The objective of this site is to inform the general public about an epidemic that has resulted in deaths of and injuries to thousands of pedestrians, cyclists and car occupants each year. We will explain what we feel is the cause of this epidemic, the solution to the epidemic and who we believe does not want this solution to be tested. We then hope the general public will demand those in charge take the necessary steps to eliminate these deaths and injuries.
At the time of the introduction of the automatic transmission the automotive world was dominated by men. Little thought was given to the prospect of selling a large number of cars to women. Marketing departments of some automotive manufacturers did recognize that women were coming into the workplace at a greater rate and that one day they might be driving a lot of cars. These marketing departments did consider what changes might be made to automotive designs to appeal to women in terms of glitz and glamour but unfortunately not health and safety.
Not enough research was done to consider what the combination of the old right foot braking and the new automatic transmission would have on women drivers and in fact on all drivers in general. Not enough health and safety research was committed regarding this lethal combination under the following circumstances:
1The driver was wearing high heeled shoes.
2The driver was wearing flip flops
3The driver wasn't wearing any footwear.
4That the driver under the above circumstances would be required to laboriously move their right foot from the gas pedal, up and over to where they thought the brake pedal was and lower it unto the brake pedal, especially in a moment of panic.
Indeed, even if these men had thought only about their own gender, they would have realized that driving shoes for most men had been replaced by construction boots, winter boots, sandals, flip flops, cowboy boots etc, etc. and that this type of footwear would make right foot braking a challenge.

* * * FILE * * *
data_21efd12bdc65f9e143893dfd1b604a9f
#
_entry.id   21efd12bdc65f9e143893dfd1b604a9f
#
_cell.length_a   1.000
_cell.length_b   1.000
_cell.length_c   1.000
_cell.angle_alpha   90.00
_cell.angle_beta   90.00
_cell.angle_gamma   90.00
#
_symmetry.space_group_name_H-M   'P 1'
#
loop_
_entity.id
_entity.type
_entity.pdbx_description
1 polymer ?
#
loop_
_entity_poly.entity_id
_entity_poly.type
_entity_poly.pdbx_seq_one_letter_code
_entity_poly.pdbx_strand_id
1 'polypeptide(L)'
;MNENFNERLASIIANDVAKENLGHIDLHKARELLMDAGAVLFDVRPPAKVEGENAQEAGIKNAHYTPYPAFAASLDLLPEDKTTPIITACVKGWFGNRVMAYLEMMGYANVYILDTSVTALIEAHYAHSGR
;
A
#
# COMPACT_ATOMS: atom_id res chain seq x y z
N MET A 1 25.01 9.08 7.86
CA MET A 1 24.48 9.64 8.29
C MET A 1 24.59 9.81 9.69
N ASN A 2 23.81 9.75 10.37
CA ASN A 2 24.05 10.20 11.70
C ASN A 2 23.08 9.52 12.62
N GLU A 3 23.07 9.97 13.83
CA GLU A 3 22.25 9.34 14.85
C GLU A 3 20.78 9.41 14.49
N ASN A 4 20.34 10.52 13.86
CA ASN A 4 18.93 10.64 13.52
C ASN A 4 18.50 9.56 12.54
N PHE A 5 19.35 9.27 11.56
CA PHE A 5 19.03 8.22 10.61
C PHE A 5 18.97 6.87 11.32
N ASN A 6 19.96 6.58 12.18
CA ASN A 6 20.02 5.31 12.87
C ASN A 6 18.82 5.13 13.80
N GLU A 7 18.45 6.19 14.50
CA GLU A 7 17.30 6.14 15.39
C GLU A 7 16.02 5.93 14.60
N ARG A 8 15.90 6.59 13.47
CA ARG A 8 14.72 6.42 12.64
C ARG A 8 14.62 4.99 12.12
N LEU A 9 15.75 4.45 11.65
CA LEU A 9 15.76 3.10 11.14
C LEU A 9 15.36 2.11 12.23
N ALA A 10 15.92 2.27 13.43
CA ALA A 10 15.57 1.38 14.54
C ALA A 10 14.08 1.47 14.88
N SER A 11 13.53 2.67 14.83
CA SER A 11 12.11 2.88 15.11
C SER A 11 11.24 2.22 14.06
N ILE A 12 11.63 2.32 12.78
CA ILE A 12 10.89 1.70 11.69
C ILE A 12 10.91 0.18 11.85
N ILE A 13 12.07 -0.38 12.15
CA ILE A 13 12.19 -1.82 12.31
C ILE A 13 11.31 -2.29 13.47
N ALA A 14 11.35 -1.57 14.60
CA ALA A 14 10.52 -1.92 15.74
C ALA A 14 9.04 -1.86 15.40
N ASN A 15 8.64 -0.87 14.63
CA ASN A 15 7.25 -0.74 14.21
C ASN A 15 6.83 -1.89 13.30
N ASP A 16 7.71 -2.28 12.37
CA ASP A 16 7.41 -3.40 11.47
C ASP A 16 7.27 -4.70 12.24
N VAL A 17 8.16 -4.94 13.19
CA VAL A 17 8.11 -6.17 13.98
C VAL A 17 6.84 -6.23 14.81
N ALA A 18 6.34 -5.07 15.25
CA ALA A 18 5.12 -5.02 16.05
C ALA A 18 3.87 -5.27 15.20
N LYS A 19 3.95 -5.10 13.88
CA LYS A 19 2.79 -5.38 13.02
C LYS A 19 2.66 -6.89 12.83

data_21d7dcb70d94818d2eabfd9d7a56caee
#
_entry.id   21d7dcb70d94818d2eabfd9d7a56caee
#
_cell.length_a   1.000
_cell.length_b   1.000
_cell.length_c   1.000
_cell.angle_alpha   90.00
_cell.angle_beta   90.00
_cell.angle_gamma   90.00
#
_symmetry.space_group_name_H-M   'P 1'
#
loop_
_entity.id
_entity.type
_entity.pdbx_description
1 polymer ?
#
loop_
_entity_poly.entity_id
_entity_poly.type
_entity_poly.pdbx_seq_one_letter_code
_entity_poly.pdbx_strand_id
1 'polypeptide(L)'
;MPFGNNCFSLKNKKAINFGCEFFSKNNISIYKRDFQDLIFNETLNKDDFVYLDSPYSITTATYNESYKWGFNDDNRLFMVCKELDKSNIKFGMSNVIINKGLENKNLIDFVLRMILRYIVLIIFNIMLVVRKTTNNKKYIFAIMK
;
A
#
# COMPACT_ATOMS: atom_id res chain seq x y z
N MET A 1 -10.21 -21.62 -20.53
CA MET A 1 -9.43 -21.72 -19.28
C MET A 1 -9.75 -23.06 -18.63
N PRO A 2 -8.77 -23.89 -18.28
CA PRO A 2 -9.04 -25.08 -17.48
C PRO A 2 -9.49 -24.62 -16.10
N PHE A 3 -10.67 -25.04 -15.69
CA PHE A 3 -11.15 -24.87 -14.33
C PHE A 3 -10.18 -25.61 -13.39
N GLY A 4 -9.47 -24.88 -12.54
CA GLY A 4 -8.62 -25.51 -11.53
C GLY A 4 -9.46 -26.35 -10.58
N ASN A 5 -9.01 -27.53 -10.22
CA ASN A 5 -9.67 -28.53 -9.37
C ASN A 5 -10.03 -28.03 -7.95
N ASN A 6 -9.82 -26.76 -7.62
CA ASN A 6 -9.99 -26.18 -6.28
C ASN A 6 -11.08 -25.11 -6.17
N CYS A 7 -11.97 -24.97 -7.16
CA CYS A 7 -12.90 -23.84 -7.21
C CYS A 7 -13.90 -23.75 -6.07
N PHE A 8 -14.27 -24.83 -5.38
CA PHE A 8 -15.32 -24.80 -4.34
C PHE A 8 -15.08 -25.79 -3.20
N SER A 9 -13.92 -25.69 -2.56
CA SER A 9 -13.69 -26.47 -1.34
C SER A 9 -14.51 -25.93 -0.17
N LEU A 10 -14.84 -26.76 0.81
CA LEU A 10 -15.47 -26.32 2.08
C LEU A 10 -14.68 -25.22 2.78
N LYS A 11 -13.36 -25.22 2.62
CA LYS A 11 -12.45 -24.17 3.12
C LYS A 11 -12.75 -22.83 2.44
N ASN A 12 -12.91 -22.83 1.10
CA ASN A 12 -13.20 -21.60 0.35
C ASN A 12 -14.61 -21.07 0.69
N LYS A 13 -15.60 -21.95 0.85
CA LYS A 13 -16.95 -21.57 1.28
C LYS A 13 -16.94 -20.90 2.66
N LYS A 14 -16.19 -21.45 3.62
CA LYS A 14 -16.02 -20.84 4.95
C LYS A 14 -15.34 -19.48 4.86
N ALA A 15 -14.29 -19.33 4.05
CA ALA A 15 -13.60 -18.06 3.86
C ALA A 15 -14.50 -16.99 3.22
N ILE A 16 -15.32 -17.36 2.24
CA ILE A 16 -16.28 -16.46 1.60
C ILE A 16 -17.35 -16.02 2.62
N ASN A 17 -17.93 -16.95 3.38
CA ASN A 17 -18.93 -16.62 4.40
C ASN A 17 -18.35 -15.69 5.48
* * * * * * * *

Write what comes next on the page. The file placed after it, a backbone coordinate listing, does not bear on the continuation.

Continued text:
Trying to brake a car under these circumstances to often results in driver Unintended Acceleration Pedal Error (UAPE). Unintended Acceleration may be described as the movement forwards or backwards of an out of control automobile.
Pedal error may be described by using various terms such as pedal misapplication, step over, RFGP (right foot slips off the brake pedal and lands on the gas pedal) etc.
There are two distinct types of UAPE which usually occur in a moment of panic.
Type one involves a situation where the driver attempts to move the right foot from the gas pedal to the brake pedal but the foot misses the brake pedal and lands on the gas pedal. In this situation the driver is aware of the pedal error and attempts to correct the action and may or may not before the crash.
Type two involves a situation where the driver attempts to move the right foot from the gas pedal to the brake pedal but the foot misses the brake pedal and lands on the gas pedal. In this situation the driver is convinced that the right foot is indeed on the brake pedal (but it is in fact on the gas pedal), and continues to press even harder on the brake pedal (now the gas pedal), until the crash occurs. Type two can occur over a period of several seconds and in many instances the driver suffers such trauma that they do not recall what driving error they committed.
All of this is not new. The late Professor Richard A. Schmidt, Ph.D. of UCLA spent years studying Unintended Acceleration (UA). In fact he appeared as an expert witness in many court cases. One of his last papers, Unintended Acceleration: Role of One-Foot and Two - Foot Driving Styles, brings into question the wisdom of right foot braking. To hear an interview with Richard A. Schmidt, search Malcolm Gladwell, Revisionist History, Episode 8, Blame Game.
Simply put, attempting to brake a car equipped with an automatic transmission by braking with the right foot is too complicated for the average driver, male or female, especially in a moment of panic!